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ND residents evacuate

BY SUSAN KIM | MINOT, ND | January 18, 2002

Residents near Minot, ND evacuated their homes Friday after a derailed train sent a cloud of anhydrous ammonia over the area.

Early Friday morning many residents reported their eyes were burning and that they smelled ammonia. One person was killed. About 150 people sought treatment at Trinity Medical Center, and six were still in intensive care Friday afternoon.

Anhydrous ammonia, an ingredient commonly used in fertilizer, is a particularly noxious gas. It irritates the respiratory system and causes a chemical burn if it comes into contact with skin. It freezes clothing to the body and sucks moisture from the eyes.

Friday afternoon officials were still trying to assess how much gas had leaked. Dozens of people were given oxygen and had their eyes flushed with water at temporary public shelters. Temperatures hovered near zero, with wind chills of 30 below. The accident knocked out power to parts of Minot and nearby Burlington.

About 40 homes were evacuated, most in a suburban residential area called Tarracito Vallejo. Emergency sirens warned residents.

The derailment happened around 2 a.m. Friday. Five tanker cars of a Canadian Pacific Railway train jumped the track. The cause of the accident was not known.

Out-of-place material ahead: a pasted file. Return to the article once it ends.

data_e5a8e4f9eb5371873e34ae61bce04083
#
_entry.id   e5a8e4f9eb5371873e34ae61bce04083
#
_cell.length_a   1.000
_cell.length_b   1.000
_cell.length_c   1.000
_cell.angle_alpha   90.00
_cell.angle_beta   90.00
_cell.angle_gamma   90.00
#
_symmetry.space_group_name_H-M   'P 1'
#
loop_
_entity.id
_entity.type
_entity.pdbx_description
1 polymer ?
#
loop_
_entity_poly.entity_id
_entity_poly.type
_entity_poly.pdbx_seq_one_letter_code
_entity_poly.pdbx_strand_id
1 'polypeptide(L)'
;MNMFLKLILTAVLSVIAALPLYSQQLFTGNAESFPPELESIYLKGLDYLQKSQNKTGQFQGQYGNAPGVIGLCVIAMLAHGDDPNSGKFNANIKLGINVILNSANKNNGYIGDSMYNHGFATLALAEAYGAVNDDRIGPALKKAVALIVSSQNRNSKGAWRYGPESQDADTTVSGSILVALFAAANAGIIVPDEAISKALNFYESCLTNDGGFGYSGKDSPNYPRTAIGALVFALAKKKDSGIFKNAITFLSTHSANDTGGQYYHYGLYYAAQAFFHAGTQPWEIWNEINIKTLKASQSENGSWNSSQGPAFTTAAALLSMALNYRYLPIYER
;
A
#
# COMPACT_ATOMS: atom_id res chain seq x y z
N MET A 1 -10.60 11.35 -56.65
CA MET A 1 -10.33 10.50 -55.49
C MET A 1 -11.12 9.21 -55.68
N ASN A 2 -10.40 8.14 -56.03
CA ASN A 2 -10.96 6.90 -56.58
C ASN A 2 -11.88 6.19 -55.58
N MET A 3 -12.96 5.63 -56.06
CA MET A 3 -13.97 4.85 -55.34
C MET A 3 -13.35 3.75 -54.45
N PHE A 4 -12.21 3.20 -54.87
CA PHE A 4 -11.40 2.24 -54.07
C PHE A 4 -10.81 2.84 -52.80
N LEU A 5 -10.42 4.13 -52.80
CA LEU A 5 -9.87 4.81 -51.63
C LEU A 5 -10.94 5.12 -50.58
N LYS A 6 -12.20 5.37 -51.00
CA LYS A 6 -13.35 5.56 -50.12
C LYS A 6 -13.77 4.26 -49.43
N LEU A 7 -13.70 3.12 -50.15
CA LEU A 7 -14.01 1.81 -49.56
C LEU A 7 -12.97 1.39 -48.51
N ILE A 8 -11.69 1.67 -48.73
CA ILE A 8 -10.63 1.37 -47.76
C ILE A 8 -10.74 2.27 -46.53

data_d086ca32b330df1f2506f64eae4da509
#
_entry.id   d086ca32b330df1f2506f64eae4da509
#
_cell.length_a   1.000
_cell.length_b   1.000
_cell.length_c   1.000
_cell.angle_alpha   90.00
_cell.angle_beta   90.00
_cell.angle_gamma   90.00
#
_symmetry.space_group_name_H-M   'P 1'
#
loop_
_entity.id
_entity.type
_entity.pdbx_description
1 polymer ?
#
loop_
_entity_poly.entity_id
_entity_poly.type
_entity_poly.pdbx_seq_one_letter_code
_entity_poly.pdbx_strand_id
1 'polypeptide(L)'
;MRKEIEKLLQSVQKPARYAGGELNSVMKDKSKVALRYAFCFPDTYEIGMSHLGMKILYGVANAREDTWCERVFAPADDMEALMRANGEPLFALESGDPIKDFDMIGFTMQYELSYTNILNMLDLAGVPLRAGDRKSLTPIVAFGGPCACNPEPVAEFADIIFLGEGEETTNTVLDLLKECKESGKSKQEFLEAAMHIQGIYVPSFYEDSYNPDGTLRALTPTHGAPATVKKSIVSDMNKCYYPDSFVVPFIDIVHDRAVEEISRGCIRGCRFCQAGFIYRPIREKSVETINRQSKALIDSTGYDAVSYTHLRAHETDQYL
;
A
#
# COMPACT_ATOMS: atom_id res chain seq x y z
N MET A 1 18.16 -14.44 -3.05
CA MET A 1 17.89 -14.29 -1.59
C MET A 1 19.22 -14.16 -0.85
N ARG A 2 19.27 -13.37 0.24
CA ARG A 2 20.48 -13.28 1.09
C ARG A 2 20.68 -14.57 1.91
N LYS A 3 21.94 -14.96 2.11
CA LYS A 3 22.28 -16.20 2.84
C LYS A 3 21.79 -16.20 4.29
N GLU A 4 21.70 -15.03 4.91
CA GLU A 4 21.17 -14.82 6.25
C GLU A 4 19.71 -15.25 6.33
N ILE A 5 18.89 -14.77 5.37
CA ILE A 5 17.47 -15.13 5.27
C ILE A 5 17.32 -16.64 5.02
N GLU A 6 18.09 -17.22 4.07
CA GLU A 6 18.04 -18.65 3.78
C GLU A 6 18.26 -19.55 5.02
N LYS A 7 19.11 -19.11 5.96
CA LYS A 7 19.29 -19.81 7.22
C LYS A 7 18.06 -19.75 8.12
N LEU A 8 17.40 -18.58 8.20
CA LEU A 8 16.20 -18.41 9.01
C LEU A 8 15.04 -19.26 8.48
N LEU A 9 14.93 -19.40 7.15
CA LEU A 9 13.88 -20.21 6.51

The Burlington Baptist Church was open as both a shelter and a medical clinic. Burlington is about seven miles from Minot. The Salvation Army and American Red Cross were attending to people's immediate needs. Other shelters were open at the Edison Elementary School and the Minot Air Force Base.

Residents remained very concerned because some heard that, if the wind changed direction, Burlington would have to be evacuated as well.

The person who died was a member of Christ Lutheran Church. A 12-year-old girl who was hospitalized attended First Lutheran Church.

John Glibota, chief deputy of the Ward County Sheriff's Department, said that response was multi-faceted. "We've got the Red Cross, the fire departments, ambulance services, state emergency response, the railroads, The Salvation Army, and local churches," he said. "There's a lot of people still assessing the problem and a lot of people responding."

The train wreck was situated in a difficult area to reach, with a river on one side and an old gravel pit on the other.

Area schools were closed Friday.

Those who were still in their homes were warned to shut off their furnaces and place damp clothes over entrances. They were also urged to breathe through a towel.

Minot, home to 36,000 people, is about 100 miles north of Bismarck.

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